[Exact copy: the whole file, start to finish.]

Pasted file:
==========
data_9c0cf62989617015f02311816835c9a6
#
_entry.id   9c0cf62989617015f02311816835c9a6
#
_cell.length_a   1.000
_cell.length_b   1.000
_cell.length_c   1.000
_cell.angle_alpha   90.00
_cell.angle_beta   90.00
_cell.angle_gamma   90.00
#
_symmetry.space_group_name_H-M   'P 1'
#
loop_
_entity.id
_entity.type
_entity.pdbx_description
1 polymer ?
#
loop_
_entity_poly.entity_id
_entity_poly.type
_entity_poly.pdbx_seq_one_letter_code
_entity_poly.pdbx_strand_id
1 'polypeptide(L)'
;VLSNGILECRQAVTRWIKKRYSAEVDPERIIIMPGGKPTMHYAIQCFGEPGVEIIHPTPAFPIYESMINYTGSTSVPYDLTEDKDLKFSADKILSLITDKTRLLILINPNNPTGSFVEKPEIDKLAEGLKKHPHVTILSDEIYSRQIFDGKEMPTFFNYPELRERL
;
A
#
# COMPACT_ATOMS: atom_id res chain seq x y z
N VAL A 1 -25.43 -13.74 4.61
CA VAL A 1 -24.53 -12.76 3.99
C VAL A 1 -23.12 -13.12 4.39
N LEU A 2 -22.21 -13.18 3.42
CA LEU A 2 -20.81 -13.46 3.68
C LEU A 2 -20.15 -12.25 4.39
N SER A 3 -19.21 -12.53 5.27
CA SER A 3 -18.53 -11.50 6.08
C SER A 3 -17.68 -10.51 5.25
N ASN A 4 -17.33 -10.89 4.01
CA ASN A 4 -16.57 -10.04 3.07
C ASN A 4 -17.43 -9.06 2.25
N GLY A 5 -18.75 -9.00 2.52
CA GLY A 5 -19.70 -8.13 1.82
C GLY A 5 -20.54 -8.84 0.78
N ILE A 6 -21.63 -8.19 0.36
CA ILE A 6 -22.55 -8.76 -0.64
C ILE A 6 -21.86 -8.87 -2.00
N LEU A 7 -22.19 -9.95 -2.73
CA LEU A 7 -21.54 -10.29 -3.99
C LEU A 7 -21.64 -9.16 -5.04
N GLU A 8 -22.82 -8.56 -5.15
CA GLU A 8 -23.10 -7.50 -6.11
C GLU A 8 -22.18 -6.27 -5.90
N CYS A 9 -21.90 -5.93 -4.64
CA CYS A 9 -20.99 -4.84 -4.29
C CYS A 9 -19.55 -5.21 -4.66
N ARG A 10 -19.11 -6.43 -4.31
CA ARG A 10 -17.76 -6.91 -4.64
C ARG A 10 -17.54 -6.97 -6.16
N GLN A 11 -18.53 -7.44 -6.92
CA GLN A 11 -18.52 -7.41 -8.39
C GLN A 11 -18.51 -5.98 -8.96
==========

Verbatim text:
data_9c0cf62989617015f02311816835c9a6
#
_entry.id   9c0cf62989617015f02311816835c9a6
#
_cell.length_a   1.000
_cell.length_b   1.000
_cell.length_c   1.000
_cell.angle_alpha   90.00
_cell.angle_beta   90.00
_cell.angle_gamma   90.00
#
_symmetry.space_group_name_H-M   'P 1'
#
loop_
_entity.id
_entity.type
_entity.pdbx_description
1 polymer ?
#
loop_
_entity_poly.entity_id
_entity_poly.type
_entity_poly.pdbx_seq_one_letter_code
_entity_poly.pdbx_strand_id
1 'polypeptide(L)'
;VLSNGILECRQAVTRWIKKRYSAEVDPERIIIMPGGKPTMHYAIQCFGEPGVEIIHPTPAFPIYESMINYTGSTSVPYDLTEDKDLKFSADKILSLITDKTRLLILINPNNPTGSFVEKPEIDKLAEGLKKHPHVTILSDEIYSRQIFDGKEMPTFFNYPELRERL
;
A
#
# COMPACT_ATOMS: atom_id res chain seq x y z
N VAL A 1 -25.43 -13.74 4.61
CA VAL A 1 -24.53 -12.76 3.99
C VAL A 1 -23.12 -13.12 4.39
N LEU A 2 -22.21 -13.18 3.42
CA LEU A 2 -20.81 -13.46 3.68
C LEU A 2 -20.15 -12.25 4.39
N SER A 3 -19.21 -12.53 5.27
CA SER A 3 -18.53 -11.50 6.08
C SER A 3 -17.68 -10.51 5.25
N ASN A 4 -17.33 -10.89 4.01
CA ASN A 4 -16.57 -10.04 3.07
C ASN A 4 -17.43 -9.06 2.25
N GLY A 5 -18.75 -9.00 2.52
CA GLY A 5 -19.70 -8.13 1.82
C GLY A 5 -20.54 -8.84 0.78
N ILE A 6 -21.63 -8.19 0.36
CA ILE A 6 -22.55 -8.76 -0.64
C ILE A 6 -21.86 -8.87 -2.00
N LEU A 7 -22.19 -9.95 -2.73
CA LEU A 7 -21.54 -10.29 -3.99
C LEU A 7 -21.64 -9.16 -5.04
N GLU A 8 -22.82 -8.56 -5.15
CA GLU A 8 -23.10 -7.50 -6.11
C GLU A 8 -22.18 -6.27 -5.90
N CYS A 9 -21.90 -5.93 -4.64
CA CYS A 9 -20.99 -4.84 -4.29
C CYS A 9 -19.55 -5.21 -4.66
N ARG A 10 -19.11 -6.43 -4.31
CA ARG A 10 -17.76 -6.91 -4.64
C ARG A 10 -17.54 -6.97 -6.16
N GLN A 11 -18.53 -7.44 -6.92
CA GLN A 11 -18.52 -7.41 -8.39
C GLN A 11 -18.51 -5.98 -8.96